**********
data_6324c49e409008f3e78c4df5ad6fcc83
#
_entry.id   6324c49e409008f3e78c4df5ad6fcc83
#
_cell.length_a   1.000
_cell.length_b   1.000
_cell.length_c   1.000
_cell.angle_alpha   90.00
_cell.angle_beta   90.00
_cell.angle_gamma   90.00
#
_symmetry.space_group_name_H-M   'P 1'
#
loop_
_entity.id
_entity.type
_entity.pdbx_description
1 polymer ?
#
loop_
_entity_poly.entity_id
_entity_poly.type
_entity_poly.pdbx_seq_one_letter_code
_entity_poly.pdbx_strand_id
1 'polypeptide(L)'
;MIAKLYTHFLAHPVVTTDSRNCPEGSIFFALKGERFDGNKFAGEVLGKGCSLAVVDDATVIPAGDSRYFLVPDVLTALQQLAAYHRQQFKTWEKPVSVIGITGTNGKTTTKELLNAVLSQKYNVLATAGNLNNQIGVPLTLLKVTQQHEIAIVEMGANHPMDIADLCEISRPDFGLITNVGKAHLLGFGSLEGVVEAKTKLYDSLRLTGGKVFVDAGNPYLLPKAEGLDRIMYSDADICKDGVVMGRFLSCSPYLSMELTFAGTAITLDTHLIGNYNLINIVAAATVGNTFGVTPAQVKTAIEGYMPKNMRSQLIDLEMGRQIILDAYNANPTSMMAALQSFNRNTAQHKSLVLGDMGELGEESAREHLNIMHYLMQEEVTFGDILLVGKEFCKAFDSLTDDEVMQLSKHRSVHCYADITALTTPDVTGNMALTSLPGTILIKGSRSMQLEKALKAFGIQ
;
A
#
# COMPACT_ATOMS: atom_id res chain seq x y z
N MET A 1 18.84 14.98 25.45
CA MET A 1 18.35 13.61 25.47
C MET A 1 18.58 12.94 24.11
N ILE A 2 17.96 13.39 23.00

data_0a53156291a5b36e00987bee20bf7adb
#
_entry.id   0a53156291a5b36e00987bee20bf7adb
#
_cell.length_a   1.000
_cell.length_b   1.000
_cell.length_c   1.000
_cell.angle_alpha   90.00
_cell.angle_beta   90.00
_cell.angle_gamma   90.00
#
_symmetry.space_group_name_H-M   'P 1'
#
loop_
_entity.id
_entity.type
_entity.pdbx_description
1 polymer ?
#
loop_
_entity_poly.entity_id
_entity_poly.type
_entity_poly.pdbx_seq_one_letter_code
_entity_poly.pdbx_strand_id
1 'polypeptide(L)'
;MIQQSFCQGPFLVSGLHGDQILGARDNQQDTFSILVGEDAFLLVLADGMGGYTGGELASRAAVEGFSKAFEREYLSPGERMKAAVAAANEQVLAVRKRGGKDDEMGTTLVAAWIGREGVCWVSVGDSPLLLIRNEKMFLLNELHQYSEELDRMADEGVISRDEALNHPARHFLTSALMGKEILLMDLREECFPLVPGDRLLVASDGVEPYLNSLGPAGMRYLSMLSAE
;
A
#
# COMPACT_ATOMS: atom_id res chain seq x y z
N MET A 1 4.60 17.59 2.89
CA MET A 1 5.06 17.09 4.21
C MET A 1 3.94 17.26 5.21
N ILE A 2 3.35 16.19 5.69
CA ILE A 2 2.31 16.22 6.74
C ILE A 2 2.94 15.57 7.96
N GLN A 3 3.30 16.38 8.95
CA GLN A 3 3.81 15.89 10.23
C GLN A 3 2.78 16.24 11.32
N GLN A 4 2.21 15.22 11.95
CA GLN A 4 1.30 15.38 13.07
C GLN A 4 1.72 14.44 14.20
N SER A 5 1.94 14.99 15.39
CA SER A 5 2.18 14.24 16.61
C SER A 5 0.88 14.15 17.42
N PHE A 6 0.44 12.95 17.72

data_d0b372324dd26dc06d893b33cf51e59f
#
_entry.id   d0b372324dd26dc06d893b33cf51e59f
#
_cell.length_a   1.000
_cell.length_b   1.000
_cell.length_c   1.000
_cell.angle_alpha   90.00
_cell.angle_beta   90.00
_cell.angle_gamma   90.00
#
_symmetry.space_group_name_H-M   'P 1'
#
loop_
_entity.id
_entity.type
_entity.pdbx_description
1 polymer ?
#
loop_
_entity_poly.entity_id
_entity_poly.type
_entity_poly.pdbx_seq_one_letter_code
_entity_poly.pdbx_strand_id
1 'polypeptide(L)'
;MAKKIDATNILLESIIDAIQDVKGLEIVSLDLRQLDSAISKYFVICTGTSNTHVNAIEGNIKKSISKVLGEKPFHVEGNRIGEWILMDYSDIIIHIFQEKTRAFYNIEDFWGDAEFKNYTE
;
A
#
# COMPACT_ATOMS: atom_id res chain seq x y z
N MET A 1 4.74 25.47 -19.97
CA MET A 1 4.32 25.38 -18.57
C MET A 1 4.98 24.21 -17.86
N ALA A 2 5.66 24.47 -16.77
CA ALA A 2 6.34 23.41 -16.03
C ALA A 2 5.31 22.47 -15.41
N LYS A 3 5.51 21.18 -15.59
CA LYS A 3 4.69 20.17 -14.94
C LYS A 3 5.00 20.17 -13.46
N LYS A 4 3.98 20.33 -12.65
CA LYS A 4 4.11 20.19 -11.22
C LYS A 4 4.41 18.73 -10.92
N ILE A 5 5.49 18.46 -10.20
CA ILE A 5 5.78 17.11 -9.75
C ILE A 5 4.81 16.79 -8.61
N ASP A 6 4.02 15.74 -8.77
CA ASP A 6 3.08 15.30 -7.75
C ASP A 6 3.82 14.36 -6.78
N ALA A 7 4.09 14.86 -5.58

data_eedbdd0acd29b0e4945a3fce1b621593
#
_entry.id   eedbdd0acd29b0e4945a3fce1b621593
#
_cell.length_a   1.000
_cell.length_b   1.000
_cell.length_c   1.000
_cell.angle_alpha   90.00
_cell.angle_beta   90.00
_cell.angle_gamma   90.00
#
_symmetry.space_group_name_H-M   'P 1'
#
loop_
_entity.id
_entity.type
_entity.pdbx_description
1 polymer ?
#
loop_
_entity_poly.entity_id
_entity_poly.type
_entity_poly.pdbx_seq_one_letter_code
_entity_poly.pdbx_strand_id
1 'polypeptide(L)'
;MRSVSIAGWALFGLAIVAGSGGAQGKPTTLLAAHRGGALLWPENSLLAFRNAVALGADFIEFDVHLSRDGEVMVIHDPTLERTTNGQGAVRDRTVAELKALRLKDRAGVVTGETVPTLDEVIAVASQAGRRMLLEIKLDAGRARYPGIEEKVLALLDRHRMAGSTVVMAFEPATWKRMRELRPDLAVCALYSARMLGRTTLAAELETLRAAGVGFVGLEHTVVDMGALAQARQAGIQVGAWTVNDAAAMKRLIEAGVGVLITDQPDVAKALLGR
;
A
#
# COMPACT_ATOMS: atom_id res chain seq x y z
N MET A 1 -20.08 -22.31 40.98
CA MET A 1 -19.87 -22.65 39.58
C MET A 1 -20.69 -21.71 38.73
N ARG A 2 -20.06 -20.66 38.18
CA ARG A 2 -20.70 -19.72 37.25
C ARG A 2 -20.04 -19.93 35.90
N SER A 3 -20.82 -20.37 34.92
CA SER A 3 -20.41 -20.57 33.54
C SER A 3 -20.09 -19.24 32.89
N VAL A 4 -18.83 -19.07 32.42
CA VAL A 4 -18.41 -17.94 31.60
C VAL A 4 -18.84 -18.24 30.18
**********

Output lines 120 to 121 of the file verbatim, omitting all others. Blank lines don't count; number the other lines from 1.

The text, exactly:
N LYS A 4 3.98 20.33 -12.65
CA LYS A 4 4.11 20.19 -11.22